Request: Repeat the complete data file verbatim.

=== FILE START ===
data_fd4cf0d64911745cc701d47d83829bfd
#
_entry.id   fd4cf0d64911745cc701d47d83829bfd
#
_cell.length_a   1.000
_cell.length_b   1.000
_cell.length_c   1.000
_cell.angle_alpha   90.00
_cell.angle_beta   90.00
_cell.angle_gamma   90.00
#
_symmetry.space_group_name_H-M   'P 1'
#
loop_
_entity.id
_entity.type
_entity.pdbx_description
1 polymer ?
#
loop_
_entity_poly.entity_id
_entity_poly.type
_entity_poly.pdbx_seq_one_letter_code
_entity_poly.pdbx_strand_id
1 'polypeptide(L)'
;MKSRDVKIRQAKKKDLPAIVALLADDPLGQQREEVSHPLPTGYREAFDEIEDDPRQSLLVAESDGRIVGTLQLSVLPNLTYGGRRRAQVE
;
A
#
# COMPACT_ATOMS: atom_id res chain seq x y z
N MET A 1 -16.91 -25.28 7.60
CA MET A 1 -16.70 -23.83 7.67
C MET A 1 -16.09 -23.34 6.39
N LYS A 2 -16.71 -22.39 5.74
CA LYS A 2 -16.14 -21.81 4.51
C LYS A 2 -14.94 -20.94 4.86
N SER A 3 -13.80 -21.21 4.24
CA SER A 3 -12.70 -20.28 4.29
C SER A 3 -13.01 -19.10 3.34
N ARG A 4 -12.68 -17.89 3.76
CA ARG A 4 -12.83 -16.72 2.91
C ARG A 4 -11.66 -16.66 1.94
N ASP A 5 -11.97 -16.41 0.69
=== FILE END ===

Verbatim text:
data_fd4cf0d64911745cc701d47d83829bfd
#
_entry.id   fd4cf0d64911745cc701d47d83829bfd
#
_cell.length_a   1.000
_cell.length_b   1.000
_cell.length_c   1.000
_cell.angle_alpha   90.00
_cell.angle_beta   90.00
_cell.angle_gamma   90.00
#
_symmetry.space_group_name_H-M   'P 1'
#
loop_
_entity.id
_entity.type
_entity.pdbx_description
1 polymer ?
#
loop_
_entity_poly.entity_id
_entity_poly.type
_entity_poly.pdbx_seq_one_letter_code
_entity_poly.pdbx_strand_id
1 'polypeptide(L)'
;MKSRDVKIRQAKKKDLPAIVALLADDPLGQQREEVSHPLPTGYREAFDEIEDDPRQSLLVAESDGRIVGTLQLSVLPNLTYGGRRRAQVE
;
A
#
# COMPACT_ATOMS: atom_id res chain seq x y z
N MET A 1 -16.91 -25.28 7.60
CA MET A 1 -16.70 -23.83 7.67
C MET A 1 -16.09 -23.34 6.39
N LYS A 2 -16.71 -22.39 5.74
CA LYS A 2 -16.14 -21.81 4.51
C LYS A 2 -14.94 -20.94 4.86
N SER A 3 -13.80 -21.21 4.24
CA SER A 3 -12.70 -20.28 4.29
C SER A 3 -13.01 -19.10 3.34
N ARG A 4 -12.68 -17.89 3.76
CA ARG A 4 -12.83 -16.72 2.91
C ARG A 4 -11.66 -16.66 1.94
N ASP A 5 -11.97 -16.41 0.69